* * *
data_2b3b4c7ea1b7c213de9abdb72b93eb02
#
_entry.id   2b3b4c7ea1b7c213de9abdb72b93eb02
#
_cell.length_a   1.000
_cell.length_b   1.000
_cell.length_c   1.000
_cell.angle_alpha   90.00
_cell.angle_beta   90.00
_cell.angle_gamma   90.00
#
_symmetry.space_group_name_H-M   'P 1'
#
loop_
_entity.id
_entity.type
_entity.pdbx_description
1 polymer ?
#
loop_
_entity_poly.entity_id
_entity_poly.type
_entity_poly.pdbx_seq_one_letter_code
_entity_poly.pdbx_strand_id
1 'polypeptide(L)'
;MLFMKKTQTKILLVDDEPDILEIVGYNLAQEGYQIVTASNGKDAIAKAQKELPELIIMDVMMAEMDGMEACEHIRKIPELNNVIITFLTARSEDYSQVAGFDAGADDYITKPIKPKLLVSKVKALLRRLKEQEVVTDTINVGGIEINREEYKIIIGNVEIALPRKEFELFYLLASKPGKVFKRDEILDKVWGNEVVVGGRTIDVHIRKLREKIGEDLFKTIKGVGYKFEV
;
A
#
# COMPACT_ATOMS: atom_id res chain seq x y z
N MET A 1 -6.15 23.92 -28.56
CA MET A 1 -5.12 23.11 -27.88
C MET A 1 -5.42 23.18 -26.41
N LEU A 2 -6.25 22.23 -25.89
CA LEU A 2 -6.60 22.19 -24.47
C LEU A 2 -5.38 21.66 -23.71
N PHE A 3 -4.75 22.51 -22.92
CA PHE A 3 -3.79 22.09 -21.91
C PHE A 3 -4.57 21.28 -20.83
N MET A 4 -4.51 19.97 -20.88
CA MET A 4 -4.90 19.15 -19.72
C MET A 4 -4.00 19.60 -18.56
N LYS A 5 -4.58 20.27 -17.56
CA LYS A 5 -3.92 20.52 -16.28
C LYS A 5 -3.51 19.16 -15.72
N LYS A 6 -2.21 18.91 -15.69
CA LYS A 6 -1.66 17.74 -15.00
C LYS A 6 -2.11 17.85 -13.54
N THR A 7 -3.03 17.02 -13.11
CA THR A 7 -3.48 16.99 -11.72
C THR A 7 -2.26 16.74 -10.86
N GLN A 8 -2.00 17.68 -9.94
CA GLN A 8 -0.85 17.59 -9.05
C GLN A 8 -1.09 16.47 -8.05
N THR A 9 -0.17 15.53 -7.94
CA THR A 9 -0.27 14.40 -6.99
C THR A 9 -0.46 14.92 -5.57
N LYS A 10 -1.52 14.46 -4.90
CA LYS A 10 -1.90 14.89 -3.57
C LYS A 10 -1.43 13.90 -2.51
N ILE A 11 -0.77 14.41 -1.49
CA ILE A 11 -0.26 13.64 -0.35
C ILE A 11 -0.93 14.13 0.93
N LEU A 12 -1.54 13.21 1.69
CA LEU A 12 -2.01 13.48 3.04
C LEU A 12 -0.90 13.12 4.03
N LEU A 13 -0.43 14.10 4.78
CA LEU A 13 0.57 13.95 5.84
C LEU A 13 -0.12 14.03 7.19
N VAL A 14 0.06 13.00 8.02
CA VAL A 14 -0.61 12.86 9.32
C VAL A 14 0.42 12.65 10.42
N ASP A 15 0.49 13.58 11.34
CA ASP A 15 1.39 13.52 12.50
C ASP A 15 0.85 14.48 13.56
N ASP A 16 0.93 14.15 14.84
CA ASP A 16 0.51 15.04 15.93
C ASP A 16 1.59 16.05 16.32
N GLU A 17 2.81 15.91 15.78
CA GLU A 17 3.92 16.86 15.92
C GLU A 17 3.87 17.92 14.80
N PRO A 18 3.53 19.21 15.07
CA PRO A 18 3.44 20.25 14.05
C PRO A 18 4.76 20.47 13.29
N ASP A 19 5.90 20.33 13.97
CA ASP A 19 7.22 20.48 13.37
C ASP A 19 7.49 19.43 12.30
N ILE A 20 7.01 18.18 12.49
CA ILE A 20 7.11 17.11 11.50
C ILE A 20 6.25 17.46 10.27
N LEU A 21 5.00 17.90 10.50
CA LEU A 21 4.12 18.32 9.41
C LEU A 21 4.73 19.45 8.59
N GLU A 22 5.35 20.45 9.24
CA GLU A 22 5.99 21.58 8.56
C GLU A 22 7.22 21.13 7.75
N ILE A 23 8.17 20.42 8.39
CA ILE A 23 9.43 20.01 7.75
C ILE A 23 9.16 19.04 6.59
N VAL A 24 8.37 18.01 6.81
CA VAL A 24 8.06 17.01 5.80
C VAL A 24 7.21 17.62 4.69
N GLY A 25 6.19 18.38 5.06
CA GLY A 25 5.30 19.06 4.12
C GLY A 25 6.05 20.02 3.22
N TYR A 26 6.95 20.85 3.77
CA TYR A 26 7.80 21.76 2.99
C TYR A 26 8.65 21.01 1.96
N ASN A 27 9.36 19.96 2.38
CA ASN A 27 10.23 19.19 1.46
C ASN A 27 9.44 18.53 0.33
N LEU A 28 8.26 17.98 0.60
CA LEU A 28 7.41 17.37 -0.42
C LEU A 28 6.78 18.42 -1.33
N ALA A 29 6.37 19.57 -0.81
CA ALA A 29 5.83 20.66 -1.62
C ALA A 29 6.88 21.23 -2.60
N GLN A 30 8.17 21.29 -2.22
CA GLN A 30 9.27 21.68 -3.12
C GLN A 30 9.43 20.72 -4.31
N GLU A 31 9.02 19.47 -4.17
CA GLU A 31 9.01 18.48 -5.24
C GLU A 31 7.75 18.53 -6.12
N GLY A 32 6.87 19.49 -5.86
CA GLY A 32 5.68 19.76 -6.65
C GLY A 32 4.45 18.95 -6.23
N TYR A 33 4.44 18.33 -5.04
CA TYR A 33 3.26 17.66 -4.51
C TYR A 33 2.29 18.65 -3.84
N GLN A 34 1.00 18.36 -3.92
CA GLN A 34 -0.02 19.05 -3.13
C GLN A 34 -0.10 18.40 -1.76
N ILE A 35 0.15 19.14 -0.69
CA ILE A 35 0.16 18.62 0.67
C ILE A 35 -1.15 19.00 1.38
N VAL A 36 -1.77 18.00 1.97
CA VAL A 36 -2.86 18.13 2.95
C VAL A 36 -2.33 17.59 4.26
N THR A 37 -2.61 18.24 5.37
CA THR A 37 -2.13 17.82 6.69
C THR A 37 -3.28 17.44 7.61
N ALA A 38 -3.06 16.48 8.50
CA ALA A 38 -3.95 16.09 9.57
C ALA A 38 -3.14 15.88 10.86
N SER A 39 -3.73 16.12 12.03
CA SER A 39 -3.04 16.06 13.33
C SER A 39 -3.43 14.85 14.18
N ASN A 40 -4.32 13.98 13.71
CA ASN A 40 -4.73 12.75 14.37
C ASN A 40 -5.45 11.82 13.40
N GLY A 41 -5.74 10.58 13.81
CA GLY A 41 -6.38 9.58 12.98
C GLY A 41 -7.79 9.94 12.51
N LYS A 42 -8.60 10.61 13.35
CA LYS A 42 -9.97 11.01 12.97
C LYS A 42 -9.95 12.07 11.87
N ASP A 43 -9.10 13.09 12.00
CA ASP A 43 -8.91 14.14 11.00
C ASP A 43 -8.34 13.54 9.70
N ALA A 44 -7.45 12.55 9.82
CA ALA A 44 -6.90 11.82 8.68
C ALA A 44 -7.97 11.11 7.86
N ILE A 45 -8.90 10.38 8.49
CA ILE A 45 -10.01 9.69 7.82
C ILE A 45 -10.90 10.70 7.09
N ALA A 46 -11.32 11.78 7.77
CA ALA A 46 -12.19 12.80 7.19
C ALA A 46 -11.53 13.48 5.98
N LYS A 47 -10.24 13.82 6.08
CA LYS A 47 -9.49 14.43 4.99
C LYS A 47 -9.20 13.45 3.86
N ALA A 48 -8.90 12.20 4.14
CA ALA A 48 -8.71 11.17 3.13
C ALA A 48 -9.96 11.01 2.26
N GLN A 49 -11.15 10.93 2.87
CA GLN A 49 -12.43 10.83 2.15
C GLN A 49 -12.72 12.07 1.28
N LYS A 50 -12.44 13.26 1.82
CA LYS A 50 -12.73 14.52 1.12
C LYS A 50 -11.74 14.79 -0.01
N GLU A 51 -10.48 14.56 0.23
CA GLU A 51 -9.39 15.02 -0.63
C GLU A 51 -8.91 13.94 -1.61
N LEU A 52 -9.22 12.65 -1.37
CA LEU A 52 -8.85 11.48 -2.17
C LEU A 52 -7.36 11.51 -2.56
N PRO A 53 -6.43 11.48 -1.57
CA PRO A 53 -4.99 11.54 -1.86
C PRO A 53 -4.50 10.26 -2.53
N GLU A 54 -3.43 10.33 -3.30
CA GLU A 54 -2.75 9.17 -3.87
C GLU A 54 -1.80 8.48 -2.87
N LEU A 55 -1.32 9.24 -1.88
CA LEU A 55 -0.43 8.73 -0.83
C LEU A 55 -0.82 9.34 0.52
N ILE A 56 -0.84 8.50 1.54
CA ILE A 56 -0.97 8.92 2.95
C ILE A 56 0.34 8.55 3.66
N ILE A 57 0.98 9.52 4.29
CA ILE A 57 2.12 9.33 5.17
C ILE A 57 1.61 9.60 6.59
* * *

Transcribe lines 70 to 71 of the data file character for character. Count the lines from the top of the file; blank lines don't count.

N VAL A 14 0.06 13.00 8.02
CA VAL A 14 -0.61 12.86 9.32